- Individuality. Each school is unique. Build upon its existing features and add elements that easily complement the site. If you make it too complicated, it will be hard to maintain in years to come.
- Diversity. Each user group will have different goals for the enhancements, and sometimes they will conflict. By discussing the goals and objectives first, with children’s well-being the focus of the conversation, the best solution can be refined to meet everyone’s needs. Provide something for everyone.
- Community. Every child, every family has something to gain. Tap into your school community. You have a ready-made pool of hundreds of concerned, hard working adults. Learn who has skills, talents, and materials to contribute to the project. This will help build ownership in the project over time.
- Inclusiveness. Make sure all the right people have had a chance to weigh in with their ideas and approvals: district staff (facilities, curriculum leads, risk, etc.), teachers, school staff, maintenance, grounds, and most importantly the students.
- Problem Based Learning. Engage the students in every step, and empower them to meaningfully contribute, create and build a successful set of spaces for the next generation of students. This is learning! Kids will learn important, lasting lessons at every step.
- Partnership. Find local and national organizations to support your project. Possibilities include:
- certifying for wildlife habitat
- becoming a state certified Green School
- supporting the national pollinator project.
(Certification goals are great motivators, rallying stakeholders to, “keep on track and get the plaque!”)
- Consultation. Work with a local professional (e.g. landscape architect, school garden coordinator, etc.) to facilitate the discussions. They can capture all of the ideas and put it into one overall master plan for the site and create a report that can be used for approvals, fundraising and keeping the project on track over the years.
In the end, here is the winning equation:
program needs + site opportunities + available resources + curriculum goals = action plan
What goes into the plan?
Consider what type of features to add to your schoolyard.
The physical space.
- Wildlife habitat. Native trees, shrubs, and flowers to attract butterflies, birds and mammals (provide food/water/shelter/place to raise young).
- Outdoor classrooms. For classes and small groups to gather to work, listen and learn.
- Nature play. Use natural materials for kids to actively engage in unstructured and imagination play.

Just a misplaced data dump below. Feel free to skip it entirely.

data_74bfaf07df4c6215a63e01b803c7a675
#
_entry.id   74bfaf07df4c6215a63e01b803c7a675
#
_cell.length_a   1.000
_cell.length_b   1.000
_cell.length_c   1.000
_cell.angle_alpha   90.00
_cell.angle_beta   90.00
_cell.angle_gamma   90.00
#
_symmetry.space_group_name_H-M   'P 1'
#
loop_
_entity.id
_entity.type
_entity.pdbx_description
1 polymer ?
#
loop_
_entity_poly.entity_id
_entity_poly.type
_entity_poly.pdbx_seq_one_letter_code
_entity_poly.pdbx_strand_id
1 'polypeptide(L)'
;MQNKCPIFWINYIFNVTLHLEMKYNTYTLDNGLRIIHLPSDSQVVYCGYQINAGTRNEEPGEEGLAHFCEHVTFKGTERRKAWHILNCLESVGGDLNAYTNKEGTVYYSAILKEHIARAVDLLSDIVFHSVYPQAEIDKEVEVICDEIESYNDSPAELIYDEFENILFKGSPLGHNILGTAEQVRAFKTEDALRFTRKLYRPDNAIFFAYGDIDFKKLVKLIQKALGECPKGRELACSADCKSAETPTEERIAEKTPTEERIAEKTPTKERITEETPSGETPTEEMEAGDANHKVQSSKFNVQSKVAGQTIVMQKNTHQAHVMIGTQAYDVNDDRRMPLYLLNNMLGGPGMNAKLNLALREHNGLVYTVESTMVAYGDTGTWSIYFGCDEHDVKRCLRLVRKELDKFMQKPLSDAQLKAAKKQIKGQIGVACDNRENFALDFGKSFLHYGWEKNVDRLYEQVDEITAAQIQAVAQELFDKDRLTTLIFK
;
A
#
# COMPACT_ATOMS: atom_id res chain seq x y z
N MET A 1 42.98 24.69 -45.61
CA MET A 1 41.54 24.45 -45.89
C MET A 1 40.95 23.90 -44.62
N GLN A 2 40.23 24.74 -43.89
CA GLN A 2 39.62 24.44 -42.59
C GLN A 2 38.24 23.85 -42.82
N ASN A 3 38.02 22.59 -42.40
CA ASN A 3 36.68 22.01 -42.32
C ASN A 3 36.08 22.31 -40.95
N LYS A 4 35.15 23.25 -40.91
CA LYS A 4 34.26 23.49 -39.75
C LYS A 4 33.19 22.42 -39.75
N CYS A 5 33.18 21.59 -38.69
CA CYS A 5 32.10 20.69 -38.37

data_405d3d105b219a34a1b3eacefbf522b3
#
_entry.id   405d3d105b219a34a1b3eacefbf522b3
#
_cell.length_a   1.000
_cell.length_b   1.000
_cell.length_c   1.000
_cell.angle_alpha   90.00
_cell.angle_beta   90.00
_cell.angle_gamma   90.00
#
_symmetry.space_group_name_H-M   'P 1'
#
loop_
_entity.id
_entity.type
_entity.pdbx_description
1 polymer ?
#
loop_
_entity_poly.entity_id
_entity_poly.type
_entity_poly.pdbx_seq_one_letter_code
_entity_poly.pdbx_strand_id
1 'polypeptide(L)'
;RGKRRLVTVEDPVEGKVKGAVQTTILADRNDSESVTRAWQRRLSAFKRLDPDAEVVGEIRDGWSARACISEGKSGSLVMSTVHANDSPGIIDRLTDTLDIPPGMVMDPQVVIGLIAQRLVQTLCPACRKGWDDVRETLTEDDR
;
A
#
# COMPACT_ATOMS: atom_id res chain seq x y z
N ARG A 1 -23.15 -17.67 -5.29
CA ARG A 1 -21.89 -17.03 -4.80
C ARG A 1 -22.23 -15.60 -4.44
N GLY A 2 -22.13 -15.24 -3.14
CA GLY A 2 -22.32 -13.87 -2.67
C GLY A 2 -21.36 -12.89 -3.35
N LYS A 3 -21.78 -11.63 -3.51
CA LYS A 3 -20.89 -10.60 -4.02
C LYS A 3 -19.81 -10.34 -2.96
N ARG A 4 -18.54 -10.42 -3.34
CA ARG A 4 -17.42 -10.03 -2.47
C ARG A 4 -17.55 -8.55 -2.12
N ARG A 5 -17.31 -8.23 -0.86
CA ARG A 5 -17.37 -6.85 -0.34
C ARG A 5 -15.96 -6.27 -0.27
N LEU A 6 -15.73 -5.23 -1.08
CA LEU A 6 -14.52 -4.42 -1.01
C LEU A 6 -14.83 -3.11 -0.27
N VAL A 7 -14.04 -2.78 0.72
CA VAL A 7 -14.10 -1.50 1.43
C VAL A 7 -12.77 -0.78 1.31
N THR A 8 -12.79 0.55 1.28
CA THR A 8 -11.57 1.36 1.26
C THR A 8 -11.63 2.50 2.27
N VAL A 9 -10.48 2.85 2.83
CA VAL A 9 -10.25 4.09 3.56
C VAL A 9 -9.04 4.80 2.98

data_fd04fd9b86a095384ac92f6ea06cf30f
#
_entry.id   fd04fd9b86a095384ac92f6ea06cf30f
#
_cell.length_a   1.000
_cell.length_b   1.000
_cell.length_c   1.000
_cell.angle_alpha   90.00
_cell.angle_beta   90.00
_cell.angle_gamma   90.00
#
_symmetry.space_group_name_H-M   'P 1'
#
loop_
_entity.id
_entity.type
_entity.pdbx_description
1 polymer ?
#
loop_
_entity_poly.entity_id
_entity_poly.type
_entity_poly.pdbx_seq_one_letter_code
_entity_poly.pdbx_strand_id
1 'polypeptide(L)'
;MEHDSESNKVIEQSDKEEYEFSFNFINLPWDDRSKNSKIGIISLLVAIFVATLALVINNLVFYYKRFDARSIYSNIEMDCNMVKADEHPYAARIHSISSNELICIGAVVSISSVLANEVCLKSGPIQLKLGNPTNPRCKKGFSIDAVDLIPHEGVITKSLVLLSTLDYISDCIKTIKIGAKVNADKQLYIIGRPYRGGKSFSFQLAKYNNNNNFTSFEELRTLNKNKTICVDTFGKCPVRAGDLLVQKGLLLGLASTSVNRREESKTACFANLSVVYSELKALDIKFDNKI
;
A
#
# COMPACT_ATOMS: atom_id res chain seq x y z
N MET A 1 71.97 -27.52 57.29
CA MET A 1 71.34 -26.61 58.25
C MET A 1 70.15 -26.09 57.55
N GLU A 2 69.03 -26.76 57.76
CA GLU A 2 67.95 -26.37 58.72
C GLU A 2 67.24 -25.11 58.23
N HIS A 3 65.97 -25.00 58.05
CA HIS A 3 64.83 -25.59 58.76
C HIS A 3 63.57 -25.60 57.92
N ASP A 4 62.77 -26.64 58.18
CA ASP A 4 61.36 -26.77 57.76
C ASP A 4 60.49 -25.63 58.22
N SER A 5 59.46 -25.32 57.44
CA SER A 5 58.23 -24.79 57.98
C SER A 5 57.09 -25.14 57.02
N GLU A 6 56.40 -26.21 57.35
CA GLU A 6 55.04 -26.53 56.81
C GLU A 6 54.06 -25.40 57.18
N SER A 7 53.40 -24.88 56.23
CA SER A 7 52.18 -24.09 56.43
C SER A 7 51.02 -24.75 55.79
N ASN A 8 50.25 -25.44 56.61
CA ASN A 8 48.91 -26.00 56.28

- Working spaces to actively plan, plant, grow and manage plants such as vegetables, fruits and flowers.
- Messy areas. Creative spaces to make art, containing moveable elements to build and change.
- Quiet spaces. Beautiful, peaceful settings with small group seating, to listen, slow down, de-stress and regroup.
- Exploration spaces. Unique spaces that support a variety of curricula; might include elements for tactile learning, such as water tables, sand play, learning lab stations, and more.
- Experiment stations. Areas that support the testing of theories, experimentation and active learning. Could include built-in features such as solar equipment, rain harvesting station, or space to create.
- Green infrastructure. Your school district may want to upgrade features to meet sustainability goals, such as stormwater management, energy efficiency, reducing heat island effects, etc. Meet their needs while creating active learning spaces. Welcome these ideas, as they are often tied to grant money.
Creating the space is one thing, using it is another. Look for the tools that will help your school use the campus successfully:
- When talking to potential partners, emphasize the 4C’s of 21st Century learning:
- critical thinking
Successfully redesigned schoolyards encourage all of them.
- Provide training to your staff. Help them find the resources and lessons that tie to their curriculum goals. Most school districts will have a specialist available to help.
- Identify agencies that offer programs for outdoor learning, and invite them (repeatedly) to your campus. Look for watershed and conservation groups, environmental education centers, local environmental professionals, and sportsmens organizations.
- Encourage your district to hire a garden or outdoor teacher or coordinator, to works with your teaching staff to coordinate the activities and lessons that are taught outdoors. The lessons can cover all curriculum areas, as well as activities to build social skills, independent learning and team building.
- Meet maintenance goals by creating jobs for students, classes or small groups to accomplish throughout the year. Create a shared calendar to outline the needs and then divvy up the tasks. Don’t leave it to one dedicated or passionate person….they will eventually have to move on.